1) Downloading Music that you have not paid for or that you have not been given express permission to download by the publisher or artist is illegal and is an infringement of copyright law

2) LimeWire and other file sharing services are absolute cesspools for virus and spyware activity. A simple Google search of the term “limewire virus risk” reveals many examples

These two points are not debatable and are fact …

In our company we have had many examples practically of how LimeWire and other file sharing services have propogated virus and Spyware activity to the point where it renders machines useless and they need to scrubbed and reloaded.

This ends up sometimes costing hundreds of dollars in recovery costs which sure makes $0.99 or $1.29 a song on iTunes seem pretty reasonable …

Would love your feedback on this subject … feel perfectly free to disagree and we’d love to hear your opinion!

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There are many different “pieces of the puzzle” in play when it comes to building an I.T. environment that effectively serves the needs of it’s end users …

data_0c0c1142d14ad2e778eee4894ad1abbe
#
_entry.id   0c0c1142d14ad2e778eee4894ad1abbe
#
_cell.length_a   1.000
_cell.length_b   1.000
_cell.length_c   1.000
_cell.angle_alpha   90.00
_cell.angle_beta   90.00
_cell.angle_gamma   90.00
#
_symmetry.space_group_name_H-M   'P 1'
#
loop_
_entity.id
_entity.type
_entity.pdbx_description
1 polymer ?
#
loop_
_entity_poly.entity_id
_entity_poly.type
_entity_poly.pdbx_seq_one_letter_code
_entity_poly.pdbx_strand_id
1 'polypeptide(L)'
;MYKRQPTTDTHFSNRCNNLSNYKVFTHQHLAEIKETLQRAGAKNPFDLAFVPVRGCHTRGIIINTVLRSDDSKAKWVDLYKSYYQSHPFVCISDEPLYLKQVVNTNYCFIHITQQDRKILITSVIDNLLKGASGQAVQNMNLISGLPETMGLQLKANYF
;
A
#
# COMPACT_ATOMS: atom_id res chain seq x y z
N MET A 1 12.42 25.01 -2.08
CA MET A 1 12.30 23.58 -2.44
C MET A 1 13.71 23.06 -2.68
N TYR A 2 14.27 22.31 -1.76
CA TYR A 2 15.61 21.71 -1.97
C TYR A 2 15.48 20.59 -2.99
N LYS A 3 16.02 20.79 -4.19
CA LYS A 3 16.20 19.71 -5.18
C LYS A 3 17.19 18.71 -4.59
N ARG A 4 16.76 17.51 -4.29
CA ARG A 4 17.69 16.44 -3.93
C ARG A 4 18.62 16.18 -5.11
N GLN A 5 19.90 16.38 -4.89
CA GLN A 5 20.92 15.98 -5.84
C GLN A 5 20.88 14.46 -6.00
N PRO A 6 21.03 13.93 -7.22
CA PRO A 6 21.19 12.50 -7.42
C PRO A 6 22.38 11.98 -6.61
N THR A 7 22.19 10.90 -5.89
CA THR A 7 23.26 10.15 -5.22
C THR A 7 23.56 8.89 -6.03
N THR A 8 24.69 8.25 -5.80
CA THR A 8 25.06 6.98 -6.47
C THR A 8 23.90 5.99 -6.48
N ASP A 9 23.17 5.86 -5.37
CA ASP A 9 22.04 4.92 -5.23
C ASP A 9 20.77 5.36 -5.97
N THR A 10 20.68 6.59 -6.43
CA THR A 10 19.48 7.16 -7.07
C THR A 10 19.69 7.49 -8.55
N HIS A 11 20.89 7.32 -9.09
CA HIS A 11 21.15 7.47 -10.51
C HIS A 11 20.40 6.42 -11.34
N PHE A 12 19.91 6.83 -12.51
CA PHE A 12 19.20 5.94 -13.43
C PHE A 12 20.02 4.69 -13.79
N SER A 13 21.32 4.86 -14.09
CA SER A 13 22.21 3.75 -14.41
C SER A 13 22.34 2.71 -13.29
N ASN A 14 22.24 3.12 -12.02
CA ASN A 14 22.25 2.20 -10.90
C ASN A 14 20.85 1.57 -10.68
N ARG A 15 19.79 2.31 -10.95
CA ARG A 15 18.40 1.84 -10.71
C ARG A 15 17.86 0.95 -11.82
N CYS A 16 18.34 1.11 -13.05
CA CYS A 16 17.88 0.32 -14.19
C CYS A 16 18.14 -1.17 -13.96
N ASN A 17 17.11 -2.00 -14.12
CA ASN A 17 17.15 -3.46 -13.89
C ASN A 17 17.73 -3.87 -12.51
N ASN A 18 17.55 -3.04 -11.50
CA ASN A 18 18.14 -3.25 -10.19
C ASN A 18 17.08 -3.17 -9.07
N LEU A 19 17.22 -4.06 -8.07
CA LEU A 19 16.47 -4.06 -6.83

If you were to “shadow” a typical end user in an organization, whether large or small, you would get some very interesting insight into just exactly how many separate and distinct tasks a person performs in a typical day:

  • Sending and Receiving E-Mail (both on their PC/Desktops/Laptops and their Mobile Devices)
  • Typing Documents
  • Printing
  • Accessing an accounting and/or Enterprise Resource Planning (ERP) Application
  • Scheduling Appointments and Managing “To Do” lists …

Over time, as more and more is required of the typical end user, and businesses grow, the size and complexity of IT Environments at organizations, both Large and Small, has slowly, and sometimes quickly, increased ….

As users also become much more mobile it also adds another “wrinkle” into what needs to be considered when planning an effective IT environment …

What’s Going On In The Background …

So far we’ve only talked about the actual end user themselves. There is so much more that has to go on in the background from an IT Management standpoint in order to effectively and securely deliver these services to the end user …